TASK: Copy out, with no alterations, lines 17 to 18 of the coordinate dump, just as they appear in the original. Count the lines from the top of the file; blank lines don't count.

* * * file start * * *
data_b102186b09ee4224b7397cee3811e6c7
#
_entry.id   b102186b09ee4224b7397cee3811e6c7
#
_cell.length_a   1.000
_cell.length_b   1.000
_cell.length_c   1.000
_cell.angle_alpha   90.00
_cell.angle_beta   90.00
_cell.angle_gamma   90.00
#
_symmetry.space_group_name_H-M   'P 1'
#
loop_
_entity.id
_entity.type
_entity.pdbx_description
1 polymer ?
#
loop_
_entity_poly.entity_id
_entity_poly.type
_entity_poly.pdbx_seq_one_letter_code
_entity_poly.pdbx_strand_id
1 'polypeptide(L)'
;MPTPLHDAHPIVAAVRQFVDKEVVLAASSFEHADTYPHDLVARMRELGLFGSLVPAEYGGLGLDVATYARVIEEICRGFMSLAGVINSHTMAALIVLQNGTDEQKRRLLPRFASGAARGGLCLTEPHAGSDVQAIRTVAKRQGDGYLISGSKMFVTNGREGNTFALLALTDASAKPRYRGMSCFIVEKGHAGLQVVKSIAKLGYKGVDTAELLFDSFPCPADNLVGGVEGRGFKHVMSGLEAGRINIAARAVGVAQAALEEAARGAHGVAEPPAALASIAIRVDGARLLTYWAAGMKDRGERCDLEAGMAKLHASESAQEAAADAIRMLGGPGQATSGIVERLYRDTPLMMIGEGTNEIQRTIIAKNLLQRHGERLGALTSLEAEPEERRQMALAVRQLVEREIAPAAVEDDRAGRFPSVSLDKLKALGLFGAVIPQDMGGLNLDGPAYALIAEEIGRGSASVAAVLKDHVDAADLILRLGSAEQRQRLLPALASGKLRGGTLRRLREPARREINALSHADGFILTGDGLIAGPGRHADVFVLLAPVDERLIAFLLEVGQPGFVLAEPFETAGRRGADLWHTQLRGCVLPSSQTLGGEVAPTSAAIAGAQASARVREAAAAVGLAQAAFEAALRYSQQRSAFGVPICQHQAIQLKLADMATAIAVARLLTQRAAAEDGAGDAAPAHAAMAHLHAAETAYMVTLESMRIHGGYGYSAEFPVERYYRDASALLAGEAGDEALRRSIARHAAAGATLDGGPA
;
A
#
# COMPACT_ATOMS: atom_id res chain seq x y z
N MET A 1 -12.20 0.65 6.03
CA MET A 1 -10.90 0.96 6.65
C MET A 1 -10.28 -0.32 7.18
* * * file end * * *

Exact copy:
_entity.pdbx_description
1 polymer ?